For much of his life Vivaldi was associated with the Ospedale della Pietá, one of four foundations in Venice for the education of orphan, illegitimate or indigent girls, a select group of whom were trained as musicians. Venice attracted then, as now, many foreign tourists, and the Pietá and its music long remained a centre of cultural pilgrimage. In 1703 Vivaldi, known as il prete rosso, the red priest, for the inherited colour of his heir, was appointed violin-master to the pupils of the Pietá. The position was subject to annual renewal by the board of governors, whose voting was not invariably in Vivaldi's favour, particularly as his reputation and consequent obligations outside the orphanage increased. In 1709 he left the Pietá, to be reinstated in 1711. In 1716 he was removed briefly, to be given, a month later, the title of Maestro de' Concerti, director of instrumental music. A year later he had left the Pietá for a period of three years spent in Mantua as Maestro di Cappella da Camera to Prince Philip of Hesse-Darmstadt, the German nobleman appointed by the Emperor in Vienna as governor of the city.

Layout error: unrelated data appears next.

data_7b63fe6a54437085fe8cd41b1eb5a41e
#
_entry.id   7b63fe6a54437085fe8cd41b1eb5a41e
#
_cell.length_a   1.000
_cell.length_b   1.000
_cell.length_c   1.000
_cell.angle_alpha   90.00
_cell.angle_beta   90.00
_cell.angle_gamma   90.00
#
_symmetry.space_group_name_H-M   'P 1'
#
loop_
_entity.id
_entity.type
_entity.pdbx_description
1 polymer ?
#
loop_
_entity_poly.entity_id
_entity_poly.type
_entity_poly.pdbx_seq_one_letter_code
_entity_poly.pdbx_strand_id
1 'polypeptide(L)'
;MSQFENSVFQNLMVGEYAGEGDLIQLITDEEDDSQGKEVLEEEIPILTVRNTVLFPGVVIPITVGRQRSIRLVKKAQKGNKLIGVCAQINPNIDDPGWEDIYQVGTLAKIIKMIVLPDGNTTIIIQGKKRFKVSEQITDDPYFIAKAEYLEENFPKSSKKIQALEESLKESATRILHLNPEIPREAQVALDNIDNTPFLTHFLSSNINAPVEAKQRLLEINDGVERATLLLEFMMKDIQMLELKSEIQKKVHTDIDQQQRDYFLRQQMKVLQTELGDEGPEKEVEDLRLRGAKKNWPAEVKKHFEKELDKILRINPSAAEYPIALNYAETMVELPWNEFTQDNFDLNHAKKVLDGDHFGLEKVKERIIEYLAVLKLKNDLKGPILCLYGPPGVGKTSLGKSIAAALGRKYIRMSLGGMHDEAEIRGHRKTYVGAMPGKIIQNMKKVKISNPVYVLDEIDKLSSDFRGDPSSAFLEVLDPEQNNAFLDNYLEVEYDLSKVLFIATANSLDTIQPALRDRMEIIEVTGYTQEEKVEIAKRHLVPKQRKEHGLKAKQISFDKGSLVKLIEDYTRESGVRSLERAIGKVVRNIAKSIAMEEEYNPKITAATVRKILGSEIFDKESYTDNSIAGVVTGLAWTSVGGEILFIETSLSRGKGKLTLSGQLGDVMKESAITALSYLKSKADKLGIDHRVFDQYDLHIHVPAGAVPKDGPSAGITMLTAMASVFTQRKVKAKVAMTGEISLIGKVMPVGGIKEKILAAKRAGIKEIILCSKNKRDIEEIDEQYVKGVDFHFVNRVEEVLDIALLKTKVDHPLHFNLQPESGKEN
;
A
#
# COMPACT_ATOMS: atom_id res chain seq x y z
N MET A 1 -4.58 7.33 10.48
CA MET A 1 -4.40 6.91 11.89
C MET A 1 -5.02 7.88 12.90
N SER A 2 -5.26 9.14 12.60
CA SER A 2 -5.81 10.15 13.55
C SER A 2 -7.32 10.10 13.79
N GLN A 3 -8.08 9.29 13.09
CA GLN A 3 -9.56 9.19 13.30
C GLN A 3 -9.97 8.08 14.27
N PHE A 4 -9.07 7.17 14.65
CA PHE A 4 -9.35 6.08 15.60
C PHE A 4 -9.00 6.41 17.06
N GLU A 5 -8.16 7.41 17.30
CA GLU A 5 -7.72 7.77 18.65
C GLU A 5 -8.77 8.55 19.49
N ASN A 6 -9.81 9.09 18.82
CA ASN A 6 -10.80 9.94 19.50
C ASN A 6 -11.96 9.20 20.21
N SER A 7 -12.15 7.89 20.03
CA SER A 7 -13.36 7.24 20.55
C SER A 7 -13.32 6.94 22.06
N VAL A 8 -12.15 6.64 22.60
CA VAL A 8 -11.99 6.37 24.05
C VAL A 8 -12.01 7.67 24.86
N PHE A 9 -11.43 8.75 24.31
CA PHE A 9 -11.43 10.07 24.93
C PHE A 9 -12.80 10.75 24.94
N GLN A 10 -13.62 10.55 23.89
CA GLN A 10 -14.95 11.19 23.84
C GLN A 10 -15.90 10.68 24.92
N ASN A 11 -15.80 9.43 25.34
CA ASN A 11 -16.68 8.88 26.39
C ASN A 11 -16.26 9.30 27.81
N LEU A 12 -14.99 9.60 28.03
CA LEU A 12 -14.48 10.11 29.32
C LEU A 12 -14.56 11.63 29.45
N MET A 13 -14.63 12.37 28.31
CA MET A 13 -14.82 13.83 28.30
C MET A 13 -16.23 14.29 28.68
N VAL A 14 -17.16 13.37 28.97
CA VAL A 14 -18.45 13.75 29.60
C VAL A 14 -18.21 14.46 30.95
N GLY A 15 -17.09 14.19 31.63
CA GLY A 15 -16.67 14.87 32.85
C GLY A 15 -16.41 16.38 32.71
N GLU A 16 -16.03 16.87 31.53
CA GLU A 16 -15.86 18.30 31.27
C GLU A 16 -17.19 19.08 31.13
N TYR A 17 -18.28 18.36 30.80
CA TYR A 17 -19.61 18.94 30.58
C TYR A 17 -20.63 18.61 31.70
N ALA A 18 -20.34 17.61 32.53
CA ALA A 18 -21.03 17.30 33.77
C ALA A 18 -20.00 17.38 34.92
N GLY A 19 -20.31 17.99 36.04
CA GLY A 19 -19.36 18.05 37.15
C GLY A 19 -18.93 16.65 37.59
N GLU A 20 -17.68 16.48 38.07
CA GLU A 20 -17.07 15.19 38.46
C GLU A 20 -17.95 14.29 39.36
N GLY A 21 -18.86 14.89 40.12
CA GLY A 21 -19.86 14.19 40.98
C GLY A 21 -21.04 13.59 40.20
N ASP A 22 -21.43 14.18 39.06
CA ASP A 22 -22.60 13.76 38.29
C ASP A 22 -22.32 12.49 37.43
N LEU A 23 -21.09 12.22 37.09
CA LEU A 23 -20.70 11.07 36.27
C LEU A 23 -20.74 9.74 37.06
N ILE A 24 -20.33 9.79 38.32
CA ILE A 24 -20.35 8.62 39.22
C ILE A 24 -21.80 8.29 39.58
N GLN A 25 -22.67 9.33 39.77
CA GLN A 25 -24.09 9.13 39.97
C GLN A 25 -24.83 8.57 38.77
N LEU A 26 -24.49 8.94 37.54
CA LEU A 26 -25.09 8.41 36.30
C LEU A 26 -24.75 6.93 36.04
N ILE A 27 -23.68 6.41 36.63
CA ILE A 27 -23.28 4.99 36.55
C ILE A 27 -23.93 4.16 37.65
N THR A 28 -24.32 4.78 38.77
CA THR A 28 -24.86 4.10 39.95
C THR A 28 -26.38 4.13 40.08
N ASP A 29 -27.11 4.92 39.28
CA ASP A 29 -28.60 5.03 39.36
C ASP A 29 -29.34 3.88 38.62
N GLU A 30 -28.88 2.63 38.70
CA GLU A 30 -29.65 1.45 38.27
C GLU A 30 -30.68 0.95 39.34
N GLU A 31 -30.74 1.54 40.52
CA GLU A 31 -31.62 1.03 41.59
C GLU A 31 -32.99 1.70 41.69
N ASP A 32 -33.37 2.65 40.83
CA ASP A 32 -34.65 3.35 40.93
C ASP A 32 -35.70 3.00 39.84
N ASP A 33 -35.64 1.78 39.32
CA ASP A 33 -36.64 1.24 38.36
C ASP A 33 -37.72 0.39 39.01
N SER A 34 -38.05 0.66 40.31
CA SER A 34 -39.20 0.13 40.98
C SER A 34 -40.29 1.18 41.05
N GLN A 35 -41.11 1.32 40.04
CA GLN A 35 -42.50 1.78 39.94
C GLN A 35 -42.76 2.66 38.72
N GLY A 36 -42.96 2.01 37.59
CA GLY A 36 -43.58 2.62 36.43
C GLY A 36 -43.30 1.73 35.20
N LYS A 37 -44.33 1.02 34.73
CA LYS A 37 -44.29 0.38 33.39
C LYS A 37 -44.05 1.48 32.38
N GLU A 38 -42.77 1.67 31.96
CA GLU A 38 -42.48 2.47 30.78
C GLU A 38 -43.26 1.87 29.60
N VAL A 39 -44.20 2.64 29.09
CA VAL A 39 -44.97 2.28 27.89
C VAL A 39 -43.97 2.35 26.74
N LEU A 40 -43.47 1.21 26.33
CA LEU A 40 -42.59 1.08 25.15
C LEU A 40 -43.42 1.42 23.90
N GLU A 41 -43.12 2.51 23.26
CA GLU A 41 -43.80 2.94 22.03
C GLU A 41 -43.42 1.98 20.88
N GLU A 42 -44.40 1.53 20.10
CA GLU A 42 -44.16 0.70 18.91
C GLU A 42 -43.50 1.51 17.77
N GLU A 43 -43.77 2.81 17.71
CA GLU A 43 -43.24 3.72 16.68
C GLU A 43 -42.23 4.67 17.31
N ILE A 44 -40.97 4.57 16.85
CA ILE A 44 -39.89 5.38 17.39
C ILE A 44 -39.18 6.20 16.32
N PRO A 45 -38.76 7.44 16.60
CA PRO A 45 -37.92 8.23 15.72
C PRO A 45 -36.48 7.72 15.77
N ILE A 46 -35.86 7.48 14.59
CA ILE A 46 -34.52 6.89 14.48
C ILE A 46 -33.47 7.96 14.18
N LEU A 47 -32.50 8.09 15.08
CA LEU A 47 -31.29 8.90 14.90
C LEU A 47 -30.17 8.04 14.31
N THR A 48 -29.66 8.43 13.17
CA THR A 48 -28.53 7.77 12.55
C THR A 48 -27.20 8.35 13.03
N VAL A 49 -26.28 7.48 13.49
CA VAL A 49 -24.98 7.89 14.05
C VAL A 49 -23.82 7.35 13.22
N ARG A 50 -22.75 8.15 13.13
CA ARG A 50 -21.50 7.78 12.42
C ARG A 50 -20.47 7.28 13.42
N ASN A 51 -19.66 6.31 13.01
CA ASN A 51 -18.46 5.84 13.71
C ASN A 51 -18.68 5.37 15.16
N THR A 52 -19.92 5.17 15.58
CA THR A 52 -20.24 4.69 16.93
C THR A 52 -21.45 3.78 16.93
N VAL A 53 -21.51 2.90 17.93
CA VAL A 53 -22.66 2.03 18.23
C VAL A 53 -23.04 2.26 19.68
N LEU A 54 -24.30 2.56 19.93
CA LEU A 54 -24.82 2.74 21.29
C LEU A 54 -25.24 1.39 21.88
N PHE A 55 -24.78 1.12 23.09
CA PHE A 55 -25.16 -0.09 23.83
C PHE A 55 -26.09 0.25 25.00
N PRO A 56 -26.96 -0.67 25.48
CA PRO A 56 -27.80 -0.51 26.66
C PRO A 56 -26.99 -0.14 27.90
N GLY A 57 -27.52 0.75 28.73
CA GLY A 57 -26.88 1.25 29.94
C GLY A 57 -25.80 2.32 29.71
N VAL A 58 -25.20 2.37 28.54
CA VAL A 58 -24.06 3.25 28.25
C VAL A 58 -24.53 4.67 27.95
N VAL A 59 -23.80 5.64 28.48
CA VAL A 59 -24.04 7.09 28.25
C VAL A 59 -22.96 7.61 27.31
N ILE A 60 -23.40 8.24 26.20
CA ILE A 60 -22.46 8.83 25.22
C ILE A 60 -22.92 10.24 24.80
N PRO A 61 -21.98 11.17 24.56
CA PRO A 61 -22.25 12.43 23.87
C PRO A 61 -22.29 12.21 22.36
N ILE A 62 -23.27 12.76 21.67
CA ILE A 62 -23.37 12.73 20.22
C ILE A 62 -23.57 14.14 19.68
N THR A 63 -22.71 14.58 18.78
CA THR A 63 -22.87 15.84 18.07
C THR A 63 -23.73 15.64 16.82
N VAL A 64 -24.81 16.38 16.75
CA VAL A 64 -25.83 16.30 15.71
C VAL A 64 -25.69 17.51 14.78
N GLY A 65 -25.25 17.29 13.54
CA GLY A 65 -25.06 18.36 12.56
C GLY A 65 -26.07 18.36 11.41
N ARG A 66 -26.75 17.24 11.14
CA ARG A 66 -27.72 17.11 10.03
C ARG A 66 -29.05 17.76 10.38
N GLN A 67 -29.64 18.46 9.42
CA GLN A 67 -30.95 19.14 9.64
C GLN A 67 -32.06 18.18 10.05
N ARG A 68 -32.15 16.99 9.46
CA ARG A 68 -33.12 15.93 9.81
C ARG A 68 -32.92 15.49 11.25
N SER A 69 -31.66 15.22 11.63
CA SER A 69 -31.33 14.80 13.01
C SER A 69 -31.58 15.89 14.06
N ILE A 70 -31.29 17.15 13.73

In 1720 he was again in Venice and in 1723 the relationship with the Pietá was resumed, apparently on a less formal basis. Vivaldi was commissioned to write two new concertos a month, and to rehearse and direct some of them. The arrangement allowed him to travel, and he was to spend time in Rome and indirectly to seek possible appointment in Paris through dedications to Louis XV, which brought no practical result. Vienna seemed to offer more, with the good will of Charles VI, whose inopportune death, when Vivaldi attempted in old age to find employment there, must have proved a very considerable disappointment.